THE EXTRA MILE

One More Hazard For Runners: iPods

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Sunday, July 2, 2006

Can 42 million iPod users be wrong? Well, yes, if they're wearing the popular and portable music players during a race, or even when they're running alone, according to race directors and the Road Runners Clubs of America.

Without sounding the safety alarm too loudly, headphones make it difficult for runners to hear even the most simple race-day instructions. And runners in a musically enhanced endorphin reverie can be as careless as drivers blabbing on cellphones.

The RRCA realized this back when the Walkman was the portable music player of choice and approved a guideline in 1991 recommending that headphones be prohibited in races and used with extreme caution when running near traffic and for women running in isolated areas.

Despite plain language on entry forms prohibiting headphones during races, most race directors are reluctant to pull headphone-wearing clients from the starting line, even if they could get their attention. But the proliferation of iPods is bringing the issue to a head.

Kathy Freedman, the co-owner of Capital Running Company, estimates that 25 percent of runners in this area's big races wear headphones. In order not to encourage such use, Freedman eliminates photos of runners wearing headphones from the company's Web site.

But even careful photo editing can't stop regular users. "When I'm running for fun or exercise, I absolutely have to have my iPod or else I become bored out of my skull," said Catherine Andrews, 26, from Atlanta. "But when I'm actually being competitive and trying to concentrate on finishing a race, I don't like to have the music to distract me."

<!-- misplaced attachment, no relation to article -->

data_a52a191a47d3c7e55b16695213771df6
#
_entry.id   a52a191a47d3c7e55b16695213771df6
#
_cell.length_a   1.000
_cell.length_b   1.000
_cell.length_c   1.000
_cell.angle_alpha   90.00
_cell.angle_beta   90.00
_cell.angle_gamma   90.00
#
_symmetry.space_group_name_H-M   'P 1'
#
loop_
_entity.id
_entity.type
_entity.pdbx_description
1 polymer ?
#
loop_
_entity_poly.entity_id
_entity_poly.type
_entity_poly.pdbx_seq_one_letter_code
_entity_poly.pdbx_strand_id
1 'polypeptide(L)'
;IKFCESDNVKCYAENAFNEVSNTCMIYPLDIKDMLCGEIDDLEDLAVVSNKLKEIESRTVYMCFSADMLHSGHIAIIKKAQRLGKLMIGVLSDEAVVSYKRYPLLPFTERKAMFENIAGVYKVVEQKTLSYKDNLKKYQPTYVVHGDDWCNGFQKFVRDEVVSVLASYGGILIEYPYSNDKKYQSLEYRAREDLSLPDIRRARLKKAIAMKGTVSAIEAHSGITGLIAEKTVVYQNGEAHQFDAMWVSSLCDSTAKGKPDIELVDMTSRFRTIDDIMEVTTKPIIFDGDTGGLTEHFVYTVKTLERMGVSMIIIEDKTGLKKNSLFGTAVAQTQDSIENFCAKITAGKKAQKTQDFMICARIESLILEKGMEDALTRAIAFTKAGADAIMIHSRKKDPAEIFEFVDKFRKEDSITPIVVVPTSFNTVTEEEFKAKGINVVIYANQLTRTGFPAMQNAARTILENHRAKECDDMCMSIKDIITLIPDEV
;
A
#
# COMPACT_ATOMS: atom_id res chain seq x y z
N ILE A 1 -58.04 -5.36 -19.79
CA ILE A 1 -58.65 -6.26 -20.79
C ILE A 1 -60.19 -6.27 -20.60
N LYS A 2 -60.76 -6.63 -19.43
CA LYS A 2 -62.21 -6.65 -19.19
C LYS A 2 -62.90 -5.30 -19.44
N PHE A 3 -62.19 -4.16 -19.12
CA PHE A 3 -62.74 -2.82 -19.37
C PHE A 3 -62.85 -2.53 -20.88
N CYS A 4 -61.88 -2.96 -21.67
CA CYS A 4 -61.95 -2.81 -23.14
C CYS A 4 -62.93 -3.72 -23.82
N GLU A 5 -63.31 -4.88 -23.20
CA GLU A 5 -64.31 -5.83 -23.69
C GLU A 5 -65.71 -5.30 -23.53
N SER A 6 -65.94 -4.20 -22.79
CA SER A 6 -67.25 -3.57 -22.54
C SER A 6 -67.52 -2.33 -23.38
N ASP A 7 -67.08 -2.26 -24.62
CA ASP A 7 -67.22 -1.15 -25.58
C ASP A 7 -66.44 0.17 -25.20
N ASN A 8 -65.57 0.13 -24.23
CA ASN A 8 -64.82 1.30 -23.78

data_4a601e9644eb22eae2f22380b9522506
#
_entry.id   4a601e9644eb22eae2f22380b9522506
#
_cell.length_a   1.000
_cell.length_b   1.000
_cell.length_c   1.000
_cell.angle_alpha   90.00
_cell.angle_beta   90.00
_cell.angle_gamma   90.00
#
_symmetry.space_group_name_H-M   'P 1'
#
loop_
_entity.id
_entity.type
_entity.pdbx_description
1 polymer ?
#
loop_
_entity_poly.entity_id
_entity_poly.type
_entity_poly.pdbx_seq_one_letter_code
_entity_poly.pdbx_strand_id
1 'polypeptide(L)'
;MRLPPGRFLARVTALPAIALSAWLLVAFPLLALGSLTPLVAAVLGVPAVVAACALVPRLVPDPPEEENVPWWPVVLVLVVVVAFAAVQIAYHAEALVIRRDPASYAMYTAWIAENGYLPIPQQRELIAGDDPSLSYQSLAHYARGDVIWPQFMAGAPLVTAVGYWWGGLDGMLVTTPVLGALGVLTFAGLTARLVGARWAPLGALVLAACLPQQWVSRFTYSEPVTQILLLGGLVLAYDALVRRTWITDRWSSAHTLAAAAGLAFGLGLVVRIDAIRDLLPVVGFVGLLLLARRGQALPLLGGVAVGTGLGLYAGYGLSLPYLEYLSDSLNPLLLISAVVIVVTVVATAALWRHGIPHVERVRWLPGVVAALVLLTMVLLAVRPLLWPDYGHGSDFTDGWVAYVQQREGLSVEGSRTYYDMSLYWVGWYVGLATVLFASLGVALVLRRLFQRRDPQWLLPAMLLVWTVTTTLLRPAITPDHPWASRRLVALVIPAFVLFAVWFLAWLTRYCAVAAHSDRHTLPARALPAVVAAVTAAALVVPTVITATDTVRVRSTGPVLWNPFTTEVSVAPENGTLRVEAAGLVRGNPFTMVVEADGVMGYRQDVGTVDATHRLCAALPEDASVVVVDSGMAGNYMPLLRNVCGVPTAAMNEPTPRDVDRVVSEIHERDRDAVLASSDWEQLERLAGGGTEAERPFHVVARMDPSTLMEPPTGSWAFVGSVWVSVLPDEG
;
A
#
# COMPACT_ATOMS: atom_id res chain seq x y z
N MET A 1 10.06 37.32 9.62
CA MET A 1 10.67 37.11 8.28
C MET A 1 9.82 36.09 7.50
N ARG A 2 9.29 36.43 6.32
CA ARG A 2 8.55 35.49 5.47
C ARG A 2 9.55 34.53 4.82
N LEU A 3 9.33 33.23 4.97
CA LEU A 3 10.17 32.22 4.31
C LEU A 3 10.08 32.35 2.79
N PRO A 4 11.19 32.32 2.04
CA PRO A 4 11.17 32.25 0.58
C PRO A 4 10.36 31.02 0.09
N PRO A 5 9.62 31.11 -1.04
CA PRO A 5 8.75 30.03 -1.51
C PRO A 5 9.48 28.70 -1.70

RRCA Executive Director Jean Knaack is not sympathetic to those who want to race to music. "Rules of road races should be respected by participants. They are there for the safety of not only the individual but the group as a whole. . . . While I think it could be potentially disruptive to other runners to pull people from a race field for headphone use, I do think a race director would be justified in not including someone violating the race rules in the official results or refusing to supply them with an official time or finisher medal."

Sensible rules, safety and courtesy are all good and obvious reasons to leave headphones at home during races. It seems that runners should be able to handle this issue themselves.

? HAPPY FOURTH: Online registration for the March 24, 2007, National Marathon opens Tuesday with a three-day discount of $50 for the marathon and $40 for the half marathon. After that, rates increase to $75 and $55.

? APRES RACE: A belated post-race party for registrants in last Sunday's washed-out Potomac River Running Twilight Festival Four-Miler is scheduled for 4:30 p.m. on July 9 at the Old Dominion Brewery in Ashburn.

-- Jim Hage

hagej@washpost.com


© 2006 The Washington Post Company

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